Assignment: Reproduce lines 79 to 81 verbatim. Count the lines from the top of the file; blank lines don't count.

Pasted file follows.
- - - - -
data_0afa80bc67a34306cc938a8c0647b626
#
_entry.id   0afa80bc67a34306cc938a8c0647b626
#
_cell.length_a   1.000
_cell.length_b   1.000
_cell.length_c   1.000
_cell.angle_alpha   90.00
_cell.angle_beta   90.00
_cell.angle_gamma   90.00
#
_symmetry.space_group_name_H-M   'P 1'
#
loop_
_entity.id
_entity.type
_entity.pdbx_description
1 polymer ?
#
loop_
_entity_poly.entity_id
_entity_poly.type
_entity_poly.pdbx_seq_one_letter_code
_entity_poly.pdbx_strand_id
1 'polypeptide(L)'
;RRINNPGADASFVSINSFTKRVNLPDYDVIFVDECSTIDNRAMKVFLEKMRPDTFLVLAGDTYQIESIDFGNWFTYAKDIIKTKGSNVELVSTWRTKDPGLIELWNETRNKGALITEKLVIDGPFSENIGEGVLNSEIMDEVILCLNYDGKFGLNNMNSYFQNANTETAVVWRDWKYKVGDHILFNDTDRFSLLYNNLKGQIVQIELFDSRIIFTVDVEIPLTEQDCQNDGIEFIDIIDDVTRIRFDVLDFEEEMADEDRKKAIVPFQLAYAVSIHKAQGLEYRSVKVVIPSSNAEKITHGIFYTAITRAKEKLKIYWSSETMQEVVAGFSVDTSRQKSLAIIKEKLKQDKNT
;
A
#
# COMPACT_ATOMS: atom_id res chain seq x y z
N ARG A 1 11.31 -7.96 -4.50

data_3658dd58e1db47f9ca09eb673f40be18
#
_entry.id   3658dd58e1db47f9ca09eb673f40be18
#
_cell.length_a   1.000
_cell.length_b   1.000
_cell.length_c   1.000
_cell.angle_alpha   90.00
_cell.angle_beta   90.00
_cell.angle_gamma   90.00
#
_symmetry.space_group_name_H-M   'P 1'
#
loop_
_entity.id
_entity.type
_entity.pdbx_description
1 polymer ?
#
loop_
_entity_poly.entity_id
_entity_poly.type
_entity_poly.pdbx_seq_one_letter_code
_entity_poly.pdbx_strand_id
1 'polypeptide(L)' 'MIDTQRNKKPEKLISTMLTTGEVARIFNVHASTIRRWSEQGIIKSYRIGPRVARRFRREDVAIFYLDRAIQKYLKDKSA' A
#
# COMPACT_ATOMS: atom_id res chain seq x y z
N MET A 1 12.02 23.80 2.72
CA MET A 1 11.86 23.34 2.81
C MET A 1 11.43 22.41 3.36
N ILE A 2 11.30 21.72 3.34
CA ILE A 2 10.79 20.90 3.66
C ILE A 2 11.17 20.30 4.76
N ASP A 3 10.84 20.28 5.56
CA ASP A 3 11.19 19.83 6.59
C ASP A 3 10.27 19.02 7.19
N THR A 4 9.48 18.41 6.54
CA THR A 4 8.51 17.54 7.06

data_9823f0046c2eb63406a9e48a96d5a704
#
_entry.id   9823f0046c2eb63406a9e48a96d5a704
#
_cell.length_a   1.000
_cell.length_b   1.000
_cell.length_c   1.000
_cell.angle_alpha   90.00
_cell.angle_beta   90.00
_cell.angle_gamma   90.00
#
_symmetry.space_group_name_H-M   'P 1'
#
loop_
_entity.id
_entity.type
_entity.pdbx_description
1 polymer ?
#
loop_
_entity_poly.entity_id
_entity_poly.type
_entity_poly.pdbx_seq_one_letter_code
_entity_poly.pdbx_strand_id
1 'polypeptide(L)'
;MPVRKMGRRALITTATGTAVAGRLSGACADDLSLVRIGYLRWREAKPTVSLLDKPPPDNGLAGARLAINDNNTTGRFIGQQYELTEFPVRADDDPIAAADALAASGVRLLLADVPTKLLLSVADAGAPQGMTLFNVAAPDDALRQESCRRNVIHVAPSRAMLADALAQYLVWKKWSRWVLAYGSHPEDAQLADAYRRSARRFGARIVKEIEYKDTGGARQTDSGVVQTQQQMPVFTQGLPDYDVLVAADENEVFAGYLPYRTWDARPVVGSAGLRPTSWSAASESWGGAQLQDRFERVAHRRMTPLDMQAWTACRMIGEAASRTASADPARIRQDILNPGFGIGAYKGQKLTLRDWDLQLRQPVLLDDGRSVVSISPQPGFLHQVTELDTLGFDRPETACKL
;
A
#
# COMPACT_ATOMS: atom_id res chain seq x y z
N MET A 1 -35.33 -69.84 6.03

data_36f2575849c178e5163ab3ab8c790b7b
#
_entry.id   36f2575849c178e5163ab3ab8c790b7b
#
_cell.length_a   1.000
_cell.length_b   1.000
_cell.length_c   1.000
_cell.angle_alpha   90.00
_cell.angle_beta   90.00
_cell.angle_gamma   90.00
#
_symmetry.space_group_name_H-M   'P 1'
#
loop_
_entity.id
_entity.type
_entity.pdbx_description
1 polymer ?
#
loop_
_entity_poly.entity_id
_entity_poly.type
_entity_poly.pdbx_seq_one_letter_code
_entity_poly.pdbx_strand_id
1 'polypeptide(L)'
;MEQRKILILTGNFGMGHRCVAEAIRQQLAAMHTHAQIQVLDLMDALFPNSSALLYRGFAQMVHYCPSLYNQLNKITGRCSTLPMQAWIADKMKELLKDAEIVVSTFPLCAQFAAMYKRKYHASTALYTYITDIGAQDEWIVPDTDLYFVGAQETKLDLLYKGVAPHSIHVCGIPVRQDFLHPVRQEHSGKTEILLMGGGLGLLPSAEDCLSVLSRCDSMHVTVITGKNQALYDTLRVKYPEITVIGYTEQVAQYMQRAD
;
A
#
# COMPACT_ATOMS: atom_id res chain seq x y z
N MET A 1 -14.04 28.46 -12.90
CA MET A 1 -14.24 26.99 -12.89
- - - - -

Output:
_cell.angle_gamma   90.00
#
_symmetry.space_group_name_H-M   'P 1'